My car. I bought it in the middle of June, 2009. It's been coming right up on its 60,000th mile, the end of most of its warranty and the last of my prepaid maintenance cycles. The five-year and the 60,000-mile milestones are coming much closer together than I'd have imagined they would, primarily since I telecommute now instead of having a 45-minute commute, and can use the car mostly for my own pleasure. But I did want to get the car in and serviced before 60,000 miles and so on Saturday called what I thought was the Toyota dealership to see if I could bring it in. I'd called the wrong number. I apologized. I have to imagine they get it all the time (they're one digit off), but I still felt awful. I used to have a phone number ending in 0001 and would get all sorts of calls from people who were given fake phone numbers (mostly rent-to-own agencies).
But I got through to them, and they said they'd be able to take me. I went to the Quality Dairy first, to get some cash, and by the time I got to the dealer they said they had too many people and not enough time for the 60,000-mile maintenance. We set up an appointment. The result is I got there at 59,990 miles, which they admired as remarkably on the dot. I didn't mention the time I got to the (old) dealership's at exactly the 30,000-mile mark.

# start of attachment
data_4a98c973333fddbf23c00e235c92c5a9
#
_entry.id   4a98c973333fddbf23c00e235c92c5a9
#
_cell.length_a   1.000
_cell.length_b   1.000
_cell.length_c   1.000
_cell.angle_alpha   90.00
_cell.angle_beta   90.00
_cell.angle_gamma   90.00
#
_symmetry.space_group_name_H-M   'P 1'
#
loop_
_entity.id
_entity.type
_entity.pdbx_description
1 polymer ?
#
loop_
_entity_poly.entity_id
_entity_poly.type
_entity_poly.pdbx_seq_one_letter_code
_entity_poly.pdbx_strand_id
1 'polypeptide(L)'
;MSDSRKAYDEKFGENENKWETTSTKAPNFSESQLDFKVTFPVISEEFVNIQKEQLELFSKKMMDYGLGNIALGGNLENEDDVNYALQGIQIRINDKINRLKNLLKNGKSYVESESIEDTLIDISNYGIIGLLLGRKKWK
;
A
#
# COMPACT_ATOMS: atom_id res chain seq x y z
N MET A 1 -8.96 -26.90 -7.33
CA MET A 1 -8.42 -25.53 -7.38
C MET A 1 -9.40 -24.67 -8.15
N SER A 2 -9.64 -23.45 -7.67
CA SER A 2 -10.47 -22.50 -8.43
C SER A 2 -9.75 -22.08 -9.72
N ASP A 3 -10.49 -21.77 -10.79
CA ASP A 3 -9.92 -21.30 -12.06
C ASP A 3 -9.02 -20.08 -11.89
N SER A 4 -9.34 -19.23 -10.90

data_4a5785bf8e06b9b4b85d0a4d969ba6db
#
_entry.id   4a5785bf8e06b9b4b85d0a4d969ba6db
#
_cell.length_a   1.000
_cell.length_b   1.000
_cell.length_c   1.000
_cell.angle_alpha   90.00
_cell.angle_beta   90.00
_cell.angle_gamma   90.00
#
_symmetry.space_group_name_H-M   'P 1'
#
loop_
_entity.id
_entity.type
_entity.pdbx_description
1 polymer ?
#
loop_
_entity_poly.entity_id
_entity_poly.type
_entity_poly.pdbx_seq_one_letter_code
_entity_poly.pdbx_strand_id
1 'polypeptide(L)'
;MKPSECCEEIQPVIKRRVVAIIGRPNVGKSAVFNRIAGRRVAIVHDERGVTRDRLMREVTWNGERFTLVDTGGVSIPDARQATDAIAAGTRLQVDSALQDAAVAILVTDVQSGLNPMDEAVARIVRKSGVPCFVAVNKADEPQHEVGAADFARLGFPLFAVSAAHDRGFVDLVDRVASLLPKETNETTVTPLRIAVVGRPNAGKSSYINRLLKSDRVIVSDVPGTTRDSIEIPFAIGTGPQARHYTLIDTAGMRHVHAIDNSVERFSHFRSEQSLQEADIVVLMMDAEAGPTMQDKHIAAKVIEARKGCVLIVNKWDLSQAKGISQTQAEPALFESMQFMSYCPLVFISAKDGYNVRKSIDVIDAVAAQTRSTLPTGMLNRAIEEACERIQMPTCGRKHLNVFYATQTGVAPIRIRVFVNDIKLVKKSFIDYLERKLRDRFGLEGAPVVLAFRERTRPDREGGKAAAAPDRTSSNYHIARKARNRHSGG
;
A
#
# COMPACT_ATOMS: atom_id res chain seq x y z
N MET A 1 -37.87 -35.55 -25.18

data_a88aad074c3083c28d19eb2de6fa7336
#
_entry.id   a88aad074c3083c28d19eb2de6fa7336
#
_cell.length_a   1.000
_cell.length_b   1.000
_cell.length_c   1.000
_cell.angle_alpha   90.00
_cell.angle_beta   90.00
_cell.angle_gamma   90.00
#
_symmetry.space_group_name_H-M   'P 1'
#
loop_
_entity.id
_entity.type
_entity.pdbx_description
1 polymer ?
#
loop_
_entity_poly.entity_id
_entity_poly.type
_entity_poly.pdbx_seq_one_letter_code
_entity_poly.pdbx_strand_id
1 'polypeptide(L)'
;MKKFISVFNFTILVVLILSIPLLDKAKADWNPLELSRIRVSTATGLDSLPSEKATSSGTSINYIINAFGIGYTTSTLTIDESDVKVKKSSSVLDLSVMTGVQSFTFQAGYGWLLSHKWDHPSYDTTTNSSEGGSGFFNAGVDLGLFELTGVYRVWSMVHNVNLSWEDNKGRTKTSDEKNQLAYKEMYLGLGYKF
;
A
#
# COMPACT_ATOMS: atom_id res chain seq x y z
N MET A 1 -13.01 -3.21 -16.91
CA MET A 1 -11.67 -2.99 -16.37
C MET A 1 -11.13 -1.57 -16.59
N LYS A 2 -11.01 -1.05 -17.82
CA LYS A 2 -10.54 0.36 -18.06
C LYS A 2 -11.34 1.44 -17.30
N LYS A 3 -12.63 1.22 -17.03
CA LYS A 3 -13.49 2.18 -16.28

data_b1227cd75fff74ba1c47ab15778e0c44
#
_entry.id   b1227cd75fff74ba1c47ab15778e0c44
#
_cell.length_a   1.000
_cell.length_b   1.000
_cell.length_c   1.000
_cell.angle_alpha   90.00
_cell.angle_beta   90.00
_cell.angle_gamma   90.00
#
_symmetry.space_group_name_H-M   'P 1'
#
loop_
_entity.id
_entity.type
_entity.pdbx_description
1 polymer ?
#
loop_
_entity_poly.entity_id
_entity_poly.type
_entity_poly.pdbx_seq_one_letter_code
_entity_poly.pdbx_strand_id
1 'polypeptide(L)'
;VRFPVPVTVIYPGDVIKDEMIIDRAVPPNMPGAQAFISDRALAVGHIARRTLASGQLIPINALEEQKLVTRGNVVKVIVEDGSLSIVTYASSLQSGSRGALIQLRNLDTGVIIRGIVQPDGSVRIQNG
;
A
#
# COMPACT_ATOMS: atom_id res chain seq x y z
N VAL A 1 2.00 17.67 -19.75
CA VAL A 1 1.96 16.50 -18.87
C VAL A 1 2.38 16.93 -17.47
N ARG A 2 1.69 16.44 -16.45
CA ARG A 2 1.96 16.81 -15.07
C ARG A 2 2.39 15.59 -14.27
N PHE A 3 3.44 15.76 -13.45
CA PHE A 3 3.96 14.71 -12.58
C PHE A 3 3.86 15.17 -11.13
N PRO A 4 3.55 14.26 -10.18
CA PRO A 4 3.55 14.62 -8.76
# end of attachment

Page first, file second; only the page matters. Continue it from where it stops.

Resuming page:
Meanwhile, I've had a couple of mathematics posts since the last roundup, so let me put them in a big pile of easy-to-see links here:
- 15,000 And A Half, a moment of stock-taking as I'd passed a milestone, and I had to fix a little point in an earlier article.
- Reading the Comics, May 13, 2014: Good Class Problems Edition, as that bunch of mathematics comics gave me a lot to talk about which was interesting.
- Me and the Witch, about the Google Doodle of the day, and the neat figure that it showed, and why it mattered to me.
- Reading the Comics, May 18, 2014: Pop Math of the 80s Edition, so called because it mentioned a bunch of stuff I think was popular among mathematics popularizers in the 80s.
- A Picture Showing Why The Square Root of 2 Is Irrational, a little reblogging of a neat proof.
- What Is Equivalence? besides providing me with a lemma of an essay.
- Avoiding Monsters and Non-Monsters, about some unsettling thing that lurks behind familiar stuff like curves and numbers and things like that. Reblog.
Trivia: By the 1980s some two million Americans were being screened by lie detectors each year. Source: The Lie Detectors: The History of an American Obsession, Ken Alder.
Currently Reading: Feeling Very Strange: The Slipstream Anthology, Editors James Patrick Kelly, John Kessel.